U.S. Supreme Court Decision Muddies Property Rights
The Supreme Court of the United States (SCOTUS) delivered a blow to a Wisconsin family and opened new questions about Fifth Amendment protections for private property throughout the nation.
The Supreme Court of the United States (SCOTUS) delivered a blow to a Wisconsin family and opened new questions about Fifth Amendment protections for private property.
In a 5 to 3 majority decision penned by Justice Anthony Kennedy, the high court ruled on June 23 in favor of the State of Wisconsin and St. Croix County and against the Murr family, who had been fighting both since 2004 for their right to sell a vacant lot.
The Murr family has owned two riverfront lots since the 1960s. One of the lots included a vacation cottage, and the other was undeveloped. Originally, one lot was in the parents’ names and the second was owned by the family’s company. The two lots were jointly conveyed to four of their children in 1994 and 1995.
Two Become One
As the children explored selling the empty lot to pay for improvements to the cottage in 2004, they found a 1975 zoning law enacted to protect water quality and waterfront environmental amenities prevented them from selling the empty lot separate from the one with the cottage, because the two adjoining lots were now owned by one entity. In addition, the 1975 zoning law prohibited the development of the empty lot because it didn’t meet minimum size requirements for an independent lot.
When the Murrs asked the county government to compensate them for the property’s lost value, the county offered $40,000, one tenth of the $400,000 assessed value. The Murrs’ lawsuit argued the government’s decision violated the Takings Clause of the Fifth Amendment, which requires “just compensation” when government takes private property for public use.
The nonprofit, public-interest Pacific Legal Foundation (PLF) represented the Murrs. Before the state appeals court, Wisconsin argued the properties should be considered as a whole in the takings analysis. The state appeals court agreed, ruling against the Murr family. The family filed an appeal with the U.S. Supreme Court, which accepted the case in January 2016.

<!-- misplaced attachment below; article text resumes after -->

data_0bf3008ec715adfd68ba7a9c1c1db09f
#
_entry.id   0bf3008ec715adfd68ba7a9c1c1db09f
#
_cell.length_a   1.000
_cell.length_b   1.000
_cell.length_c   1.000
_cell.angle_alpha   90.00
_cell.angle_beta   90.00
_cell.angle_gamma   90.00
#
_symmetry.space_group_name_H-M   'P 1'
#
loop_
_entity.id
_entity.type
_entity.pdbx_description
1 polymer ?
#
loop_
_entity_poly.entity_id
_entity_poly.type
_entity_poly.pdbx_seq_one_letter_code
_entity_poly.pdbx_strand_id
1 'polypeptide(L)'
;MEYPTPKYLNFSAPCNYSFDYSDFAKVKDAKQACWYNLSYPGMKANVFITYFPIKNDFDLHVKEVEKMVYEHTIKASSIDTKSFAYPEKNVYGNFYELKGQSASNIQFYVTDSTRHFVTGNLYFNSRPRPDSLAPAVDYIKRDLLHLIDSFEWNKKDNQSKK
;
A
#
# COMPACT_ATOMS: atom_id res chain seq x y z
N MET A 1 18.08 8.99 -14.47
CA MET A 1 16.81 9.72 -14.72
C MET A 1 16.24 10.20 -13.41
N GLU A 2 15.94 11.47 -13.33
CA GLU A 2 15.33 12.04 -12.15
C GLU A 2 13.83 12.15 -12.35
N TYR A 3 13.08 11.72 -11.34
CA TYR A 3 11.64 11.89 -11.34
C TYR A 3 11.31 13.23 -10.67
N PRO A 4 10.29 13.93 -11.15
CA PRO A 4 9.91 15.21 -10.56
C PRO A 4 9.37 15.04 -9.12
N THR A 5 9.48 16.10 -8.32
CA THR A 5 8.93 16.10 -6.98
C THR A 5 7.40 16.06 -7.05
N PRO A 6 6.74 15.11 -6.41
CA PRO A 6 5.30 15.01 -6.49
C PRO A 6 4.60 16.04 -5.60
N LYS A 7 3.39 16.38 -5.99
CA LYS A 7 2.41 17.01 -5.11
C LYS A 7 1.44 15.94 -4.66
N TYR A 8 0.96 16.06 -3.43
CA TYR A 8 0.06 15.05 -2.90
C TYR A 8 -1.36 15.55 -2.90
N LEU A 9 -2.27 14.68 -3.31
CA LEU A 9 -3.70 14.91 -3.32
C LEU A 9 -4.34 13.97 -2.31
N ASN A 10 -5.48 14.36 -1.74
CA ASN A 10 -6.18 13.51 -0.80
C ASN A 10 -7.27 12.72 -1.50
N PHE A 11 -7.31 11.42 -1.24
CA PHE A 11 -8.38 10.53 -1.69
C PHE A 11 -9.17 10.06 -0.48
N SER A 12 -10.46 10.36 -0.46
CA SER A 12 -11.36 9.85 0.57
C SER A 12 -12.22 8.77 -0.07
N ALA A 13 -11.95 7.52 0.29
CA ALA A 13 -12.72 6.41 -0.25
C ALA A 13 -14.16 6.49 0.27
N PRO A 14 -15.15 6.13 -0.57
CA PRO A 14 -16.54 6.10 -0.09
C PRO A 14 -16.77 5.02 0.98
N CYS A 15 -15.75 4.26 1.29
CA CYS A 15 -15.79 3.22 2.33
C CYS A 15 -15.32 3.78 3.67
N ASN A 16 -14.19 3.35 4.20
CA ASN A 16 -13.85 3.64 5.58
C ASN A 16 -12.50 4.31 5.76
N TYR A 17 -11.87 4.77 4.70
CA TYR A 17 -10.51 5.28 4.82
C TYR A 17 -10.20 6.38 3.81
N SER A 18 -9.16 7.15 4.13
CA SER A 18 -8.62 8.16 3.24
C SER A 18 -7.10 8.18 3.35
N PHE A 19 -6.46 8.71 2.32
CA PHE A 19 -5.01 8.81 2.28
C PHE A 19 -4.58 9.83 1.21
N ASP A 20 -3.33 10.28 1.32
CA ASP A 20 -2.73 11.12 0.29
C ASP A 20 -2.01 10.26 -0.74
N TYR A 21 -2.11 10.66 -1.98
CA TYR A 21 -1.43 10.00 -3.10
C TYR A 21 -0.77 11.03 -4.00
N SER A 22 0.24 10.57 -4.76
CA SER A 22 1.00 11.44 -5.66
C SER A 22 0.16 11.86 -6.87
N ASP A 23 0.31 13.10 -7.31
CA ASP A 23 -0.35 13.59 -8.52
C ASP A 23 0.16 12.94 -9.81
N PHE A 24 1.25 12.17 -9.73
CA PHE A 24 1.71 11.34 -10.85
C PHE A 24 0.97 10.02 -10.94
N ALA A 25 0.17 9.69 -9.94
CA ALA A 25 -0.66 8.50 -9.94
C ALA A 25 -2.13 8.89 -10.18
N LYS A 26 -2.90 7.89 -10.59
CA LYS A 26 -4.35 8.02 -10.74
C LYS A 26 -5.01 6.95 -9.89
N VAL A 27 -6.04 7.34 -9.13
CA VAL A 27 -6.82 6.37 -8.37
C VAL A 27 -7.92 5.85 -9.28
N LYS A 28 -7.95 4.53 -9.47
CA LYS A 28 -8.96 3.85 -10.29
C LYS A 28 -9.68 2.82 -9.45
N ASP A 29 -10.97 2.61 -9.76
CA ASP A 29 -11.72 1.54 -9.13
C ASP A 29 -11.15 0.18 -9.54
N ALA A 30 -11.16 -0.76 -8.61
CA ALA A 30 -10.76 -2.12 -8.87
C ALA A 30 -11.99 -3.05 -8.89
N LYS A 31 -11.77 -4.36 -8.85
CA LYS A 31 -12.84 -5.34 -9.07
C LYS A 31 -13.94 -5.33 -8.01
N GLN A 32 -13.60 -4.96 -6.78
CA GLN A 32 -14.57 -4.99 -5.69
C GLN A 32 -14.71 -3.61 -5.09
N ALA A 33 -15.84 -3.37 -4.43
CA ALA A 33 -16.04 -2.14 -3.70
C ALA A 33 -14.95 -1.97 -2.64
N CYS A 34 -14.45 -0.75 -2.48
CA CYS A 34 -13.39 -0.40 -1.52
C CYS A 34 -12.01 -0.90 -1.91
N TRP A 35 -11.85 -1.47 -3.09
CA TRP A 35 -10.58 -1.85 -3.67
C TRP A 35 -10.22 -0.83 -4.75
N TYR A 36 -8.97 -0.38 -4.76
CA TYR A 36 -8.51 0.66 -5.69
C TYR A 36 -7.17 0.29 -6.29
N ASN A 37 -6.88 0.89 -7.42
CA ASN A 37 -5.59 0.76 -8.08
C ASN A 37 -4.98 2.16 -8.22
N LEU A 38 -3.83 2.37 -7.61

The case was finally argued before SCOTUS in March 2017, after the Court granted several delays to allow the filing of “friend of the court” briefs supporting the petitioners’ arguments. By the time Joseph P. Murr et al. v. State of Wisconsin and St. Croix County reached the Supreme Court in March for oral arguments, it was accompanied by amicus briefs from Alaska, Arizona, Arkansas, Kansas, Nevada, Oklahoma, South Carolina, West Virginia, and Wyoming, and groups such as the U.S. Chamber of Commerce, the National Association of Home Builders, and other legal foundations, taking the Murrs’ side.
Redefining Property Boundaries
The National Constitution Center listed Murr et al. as one of the top 10 Supreme Court cases to watch in 2017. The primary case cited as a precedent in Murr et al. was the 1978 Penn Central case, in which the Supreme Court ruled whether a regulatory restriction on private property constitutes a taking depends on the regulation’s impact on the “parcel as a whole.”
In his June 23 ruling against the Murrs, Kennedy wrote, “The governmental action was a reasonable land-use regulation, enacted as part of a coordinated federal, state, and local effort to preserve the river and surrounding land. Like the ultimate question whether a regulation has gone too far, the question of the proper parcel in regulatory takings cases cannot be solved by any simple test.... Courts must instead define the parcel in a manner that reflects reasonable expectations about the property.”
‘A Surprise Analysis’
PLF General Counsel John Groen, who argued the Murrs’ case before SCOTUS, says Kennedy’s majority opinion applied Penn Central’s regulatory takings analysis for whole properties and used it to answer the separate question of how to define the relevant parcel of property affected by a taking.
“Justice Kennedy, for the majority, wrote a decision that no party was asking for,” said Groen. “This was a surprise analysis that no party briefed or asked for. If I knew Justice Kennedy would go that direction, I obviously would have addressed that concept in the briefs.”
In his dissent, Chief Justice John Roberts wrote. “State law defines the boundaries of distinct parcels of land, and those boundaries should determine the ‘private property’ at issue in regulatory takings cases.”
‘Family Legacy Taken Away’
Groen said the ruling is disappointing for the Murrs and contradicts the common understanding of constitutional protections for property rights nationwide.
“The Murrs are a typical American family that invested in a vacant parcel, paid their taxes, and now they have had a family legacy taken away from them without the constitutional guarantee of just compensation,” Groen said. “On the jurisprudence side, the Court’s opinion is contrary to traditional understandings of property.
“The real estate industry has long relied on the integrity of separate parcels as defined by lot lines and legal descriptions,” said Groen. “Now, in regulatory takings cases, property will not be defined by lot lines.”
Ilya Somin, a law professor at George Mason University who coauthored an amicus brief on behalf of nine states led by Nevada, says the Murr decision is bad news for everyone except a small group of lawyers.
“This decision is good news for takings lawyers and others who can profit from the additional litigation and the legal uncertainty this decision is likely to generate,” said Somin. “It is bad news for property owners and the general public.”
Kathy Hoekstra (firstname.lastname@example.org writes from Saginaw, Michigan.